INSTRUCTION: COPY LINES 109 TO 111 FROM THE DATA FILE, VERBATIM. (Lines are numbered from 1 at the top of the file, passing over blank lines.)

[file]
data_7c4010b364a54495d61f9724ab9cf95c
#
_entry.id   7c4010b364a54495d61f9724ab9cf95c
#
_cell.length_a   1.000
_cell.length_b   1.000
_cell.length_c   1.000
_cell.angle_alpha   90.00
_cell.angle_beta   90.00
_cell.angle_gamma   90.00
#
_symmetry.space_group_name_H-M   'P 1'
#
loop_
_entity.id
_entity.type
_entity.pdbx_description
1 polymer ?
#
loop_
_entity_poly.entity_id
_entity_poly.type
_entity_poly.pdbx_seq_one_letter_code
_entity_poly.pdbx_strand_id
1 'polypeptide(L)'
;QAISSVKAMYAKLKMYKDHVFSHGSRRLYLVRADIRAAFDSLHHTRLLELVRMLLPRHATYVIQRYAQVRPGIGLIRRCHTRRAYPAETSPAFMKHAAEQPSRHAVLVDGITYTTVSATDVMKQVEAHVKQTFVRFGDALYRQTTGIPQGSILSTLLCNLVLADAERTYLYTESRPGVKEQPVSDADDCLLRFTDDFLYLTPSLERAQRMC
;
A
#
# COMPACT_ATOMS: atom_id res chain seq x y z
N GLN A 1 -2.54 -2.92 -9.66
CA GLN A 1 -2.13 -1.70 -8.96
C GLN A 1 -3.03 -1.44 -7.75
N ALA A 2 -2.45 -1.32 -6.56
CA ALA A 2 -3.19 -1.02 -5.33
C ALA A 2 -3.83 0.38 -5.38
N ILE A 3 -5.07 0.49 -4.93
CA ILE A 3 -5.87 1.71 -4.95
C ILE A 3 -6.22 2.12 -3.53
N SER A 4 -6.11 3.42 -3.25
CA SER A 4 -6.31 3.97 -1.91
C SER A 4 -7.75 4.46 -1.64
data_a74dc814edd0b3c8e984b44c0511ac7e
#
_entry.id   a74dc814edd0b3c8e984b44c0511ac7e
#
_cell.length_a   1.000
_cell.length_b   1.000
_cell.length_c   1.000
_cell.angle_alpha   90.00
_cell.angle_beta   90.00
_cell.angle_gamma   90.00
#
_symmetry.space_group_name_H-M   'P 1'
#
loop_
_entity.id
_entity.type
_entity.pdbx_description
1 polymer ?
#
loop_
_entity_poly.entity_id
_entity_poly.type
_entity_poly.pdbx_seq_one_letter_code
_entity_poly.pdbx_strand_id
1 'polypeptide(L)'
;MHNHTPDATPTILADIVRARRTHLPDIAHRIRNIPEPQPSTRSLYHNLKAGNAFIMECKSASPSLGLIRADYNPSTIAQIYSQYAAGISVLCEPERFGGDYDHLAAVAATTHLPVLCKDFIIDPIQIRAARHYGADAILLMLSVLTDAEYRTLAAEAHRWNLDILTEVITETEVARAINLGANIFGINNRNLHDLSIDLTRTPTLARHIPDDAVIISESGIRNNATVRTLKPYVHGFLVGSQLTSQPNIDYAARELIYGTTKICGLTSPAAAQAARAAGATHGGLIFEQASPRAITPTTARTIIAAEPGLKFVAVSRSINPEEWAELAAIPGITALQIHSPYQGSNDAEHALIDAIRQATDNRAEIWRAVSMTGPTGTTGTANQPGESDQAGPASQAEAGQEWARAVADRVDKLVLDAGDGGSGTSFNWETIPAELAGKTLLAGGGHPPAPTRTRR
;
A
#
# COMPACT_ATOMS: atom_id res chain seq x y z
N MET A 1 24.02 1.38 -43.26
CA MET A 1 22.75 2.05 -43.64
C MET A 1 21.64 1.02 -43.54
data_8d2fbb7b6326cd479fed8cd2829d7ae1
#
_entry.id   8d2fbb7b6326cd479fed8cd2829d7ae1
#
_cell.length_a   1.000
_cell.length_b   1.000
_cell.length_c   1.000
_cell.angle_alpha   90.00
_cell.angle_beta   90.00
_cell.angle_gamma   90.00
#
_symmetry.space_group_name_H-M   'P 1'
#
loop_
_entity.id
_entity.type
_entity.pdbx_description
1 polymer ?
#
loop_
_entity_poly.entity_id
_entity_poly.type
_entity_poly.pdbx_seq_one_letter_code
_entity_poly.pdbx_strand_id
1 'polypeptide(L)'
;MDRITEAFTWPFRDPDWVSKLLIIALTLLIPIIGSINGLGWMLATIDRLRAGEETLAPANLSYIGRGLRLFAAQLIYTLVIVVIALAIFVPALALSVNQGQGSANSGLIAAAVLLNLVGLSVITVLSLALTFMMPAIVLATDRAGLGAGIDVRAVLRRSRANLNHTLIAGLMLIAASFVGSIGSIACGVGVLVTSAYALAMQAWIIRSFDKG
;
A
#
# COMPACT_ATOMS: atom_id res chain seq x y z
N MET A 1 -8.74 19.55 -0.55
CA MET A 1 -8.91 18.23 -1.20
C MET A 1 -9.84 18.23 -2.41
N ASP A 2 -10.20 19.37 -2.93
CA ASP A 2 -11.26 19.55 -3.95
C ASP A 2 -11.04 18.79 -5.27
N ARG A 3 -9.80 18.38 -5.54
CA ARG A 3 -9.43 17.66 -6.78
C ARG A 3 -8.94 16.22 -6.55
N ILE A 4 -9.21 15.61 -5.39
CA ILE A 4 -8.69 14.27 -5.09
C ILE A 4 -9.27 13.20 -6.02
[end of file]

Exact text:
N ASP A 2 -10.20 19.37 -2.93
CA ASP A 2 -11.26 19.55 -3.95
C ASP A 2 -11.04 18.79 -5.27